Background: Combined therapy with tyrosine kinase inhibitors (TKIs) and anti-PD-1 antibodies has shown high tumor response rates for patients with unresectable hepatocellular carcinoma (HCC). However, using this treatment strategy to convert initially unresectable HCC to resectable HCC was not reported. Methods: Consecutive patients with unresectable HCC who received first-line therapy with combined TKI/anti-PD-1 antibodies were analyzed. Tumor response and resectability were evaluated via imaging every 2 months (±2 weeks) using RECIST v1.1. Resectability criteria were (1) R0 resection could be achieved with sufficient remnant liver volume and function; (2) intrahepatic lesions were evaluated as partial responses or stable disease for at least 2 months; (3) no severe or persistent adverse effects occurred; and (4) hepatectomy was not contraindicated. Results: Sixty-three consecutive patients were enrolled. Of them, 10 (15.9%) underwent R0 resection in 3.2 months (range: 2.4–8.3 months) after the initiation of combination therapy. At baseline, these 10 patients had a median largest tumor diameter of 9.3 cm, 7 had Barcelona Clinic Liver Cancer stage C (vascular invasion) disease, 2 had stage B, and 1 had stage A. Before surgery, 6 patients were evaluated as a partial response, 3 stable disease, and 1 partial response in the intrahepatic lesion but a new metastatic lesion in the right adrenal gland. Six patients (60%) achieved a pathological complete response. One patient died from immune-related adverse effects 2.4 months after hepatectomy. After a median follow-up of 11.2 months (range: 7.8–15.9 months) for other 9 patients, 8 survived without disease recurrence, and 1 experienced tumor recurrence. Conclusions: Combination of TKI/anti-PD-1 antibodies is a feasible conversion therapy for patients with unresectable HCC to become resectable. This study represents the largest patient cohort on downstaging role of combinational systemic therapy on TKI and PD-1 antibody for HCC.
Primary liver cancer is the second leading cancer-related cause of death in China . Although the incidence and mortality of liver cancer are decreasing in China [2, 3], they are increasing in the USA and Europe . Over 90% of primary liver cancers are hepatocellular carcinomas (HCCs), and life expectancy following a diagnosis of HCC is lower than many other cancers . One contributing factor to this poor prognosis is that the majority of patients with HCC are diagnosed at an advanced stage at which they have already missed the opportunity for curative resection . Therefore, systemic therapy is the standard of care for most patients with HCC. In recent years, a number of novel anti-cancer agents have shown effectiveness for the treatment of advanced or unresectable HCC in terms of tumor response and patient survival. However, overall survival (OS) remains poor for patients with HCC receiving systemic therapy .
Conversion therapy aims to achieve tumor downstaging and provide patients with initially unresectable or borderline resectable malignancies a chance to receive curative resection. This approach is an established treatment strategy for a number of solid tumors including colorectal cancer, pancreatic carcinoma, gastric cancer, and esophagogastric junction cancer. Conversion therapy for patients with HCC was reported over 2 decades ago [7, 8]. However, until recently, no systemic therapy with potent anti-tumor activity against HCC existed, and few patients were able to achieve downstaging and receive curative surgery following systemic therapy . Other approaches for conversion therapies have mainly included portal vein embolism (PVE), associating liver partition and portal vein ligation for staged hepatectomy , and transcatheter arterial chemoembolization , which mainly aim to improve feasibility of liver resection.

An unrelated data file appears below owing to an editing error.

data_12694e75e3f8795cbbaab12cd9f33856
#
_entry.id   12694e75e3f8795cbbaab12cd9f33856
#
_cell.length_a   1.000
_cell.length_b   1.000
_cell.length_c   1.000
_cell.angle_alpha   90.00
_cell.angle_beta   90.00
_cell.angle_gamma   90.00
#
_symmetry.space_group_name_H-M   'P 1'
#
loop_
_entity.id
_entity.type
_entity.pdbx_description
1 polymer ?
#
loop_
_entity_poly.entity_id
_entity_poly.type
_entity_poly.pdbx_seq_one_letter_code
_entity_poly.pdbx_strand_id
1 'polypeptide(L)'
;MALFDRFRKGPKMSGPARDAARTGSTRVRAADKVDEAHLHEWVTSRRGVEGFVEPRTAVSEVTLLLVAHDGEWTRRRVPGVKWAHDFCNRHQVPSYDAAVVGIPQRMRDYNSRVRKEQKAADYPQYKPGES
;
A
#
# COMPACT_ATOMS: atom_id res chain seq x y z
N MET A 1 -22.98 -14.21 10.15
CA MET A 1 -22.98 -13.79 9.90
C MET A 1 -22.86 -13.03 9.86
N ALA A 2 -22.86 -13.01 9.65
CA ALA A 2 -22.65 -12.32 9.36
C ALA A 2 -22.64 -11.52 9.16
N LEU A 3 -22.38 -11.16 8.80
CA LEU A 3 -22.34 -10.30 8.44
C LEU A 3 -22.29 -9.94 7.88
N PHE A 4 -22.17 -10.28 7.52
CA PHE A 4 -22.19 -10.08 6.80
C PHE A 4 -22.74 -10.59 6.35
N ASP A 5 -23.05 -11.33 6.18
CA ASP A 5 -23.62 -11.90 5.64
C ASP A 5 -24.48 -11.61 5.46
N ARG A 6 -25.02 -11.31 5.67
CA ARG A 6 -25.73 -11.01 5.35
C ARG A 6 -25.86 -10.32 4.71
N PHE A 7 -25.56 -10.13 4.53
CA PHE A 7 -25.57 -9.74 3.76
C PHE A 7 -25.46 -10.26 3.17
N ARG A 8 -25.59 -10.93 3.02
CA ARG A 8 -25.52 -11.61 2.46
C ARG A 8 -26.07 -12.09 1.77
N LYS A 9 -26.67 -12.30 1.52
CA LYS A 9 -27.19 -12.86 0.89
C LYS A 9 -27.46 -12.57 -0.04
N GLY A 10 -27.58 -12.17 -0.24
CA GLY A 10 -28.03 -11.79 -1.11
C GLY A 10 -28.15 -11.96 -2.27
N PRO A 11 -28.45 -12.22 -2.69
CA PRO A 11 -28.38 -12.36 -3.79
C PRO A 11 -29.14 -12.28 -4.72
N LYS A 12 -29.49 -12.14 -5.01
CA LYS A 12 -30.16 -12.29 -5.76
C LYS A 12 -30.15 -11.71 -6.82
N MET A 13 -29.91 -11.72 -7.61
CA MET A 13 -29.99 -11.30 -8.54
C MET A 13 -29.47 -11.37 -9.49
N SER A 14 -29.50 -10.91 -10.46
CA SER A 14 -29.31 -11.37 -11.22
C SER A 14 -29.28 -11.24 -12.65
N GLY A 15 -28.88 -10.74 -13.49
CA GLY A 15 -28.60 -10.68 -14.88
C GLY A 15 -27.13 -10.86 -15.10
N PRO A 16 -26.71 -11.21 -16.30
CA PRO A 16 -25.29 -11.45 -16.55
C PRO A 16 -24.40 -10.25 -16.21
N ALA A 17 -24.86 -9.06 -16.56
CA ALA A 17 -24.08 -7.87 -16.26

Although sorafenib has been shown to improve survival for patients with advanced HCC, it is associated with a low tumor response rate (approximately 5%), and therefore, few patients have undergone curative surgery following sorafenib therapy [12-14]. Since 2017, novel agents, especially combination treatment using anti-angiogenic therapies and anti-programmed cell death protein 1 (PD-1) antibody, have been shown to induce higher tumor response rates than sorafenib (≥30%) . For example, the combination of lenvatinib with anti-PD-1 antibodies pembrolizumab or nivolumab showed objective response rates (ORRs) of 36 and 54.2%, respectively, in early-phase clinical trials [16, 17]. These high tumor response rates have revived the idea of conversion therapy for HCC.
Here, we report 10 patients with initially advanced or unresectable HCC who received anti-angiogenic tyrosine kinase inhibitor (TKI) and anti-PD-1 antibody combination therapy, followed by R0 resection. To our knowledge, this represents the largest reported cohort of patients with unresectable HCC to undergo R0 resection following systemic therapy.
Patients and Methods
Consecutive patients with unresectable or advanced HCC received first-line systemic therapy with combined TKI/anti-PD-1 antibodies were retrospectively analyzed. HCC was diagnosed based on standard imaging examinations, with or without elevated serum tumor markers, alpha-fetoprotein, and/or protein induced by vitamin K absence-II, based on local and international guidelines [18, 19]. Tumors were considered unresectable either because they were already advanced-stage HCC, intermediate stage, or because of insufficient remnant liver volume after liver resection (<40% for patients with liver cirrhosis; <30% for patients without liver cirrhosis). The study protocol, including treatment regimen and data collection, was complied with the ethical guidelines of the World Medical Association Declaration of Helsinki and was approved by Zhongshan Hospital Research Ethics Committee (Approval Number: B2020-177R), and all patients provided written informed consent before receiving combined TKI/anti-PD-1 antibody treatment and before surgery.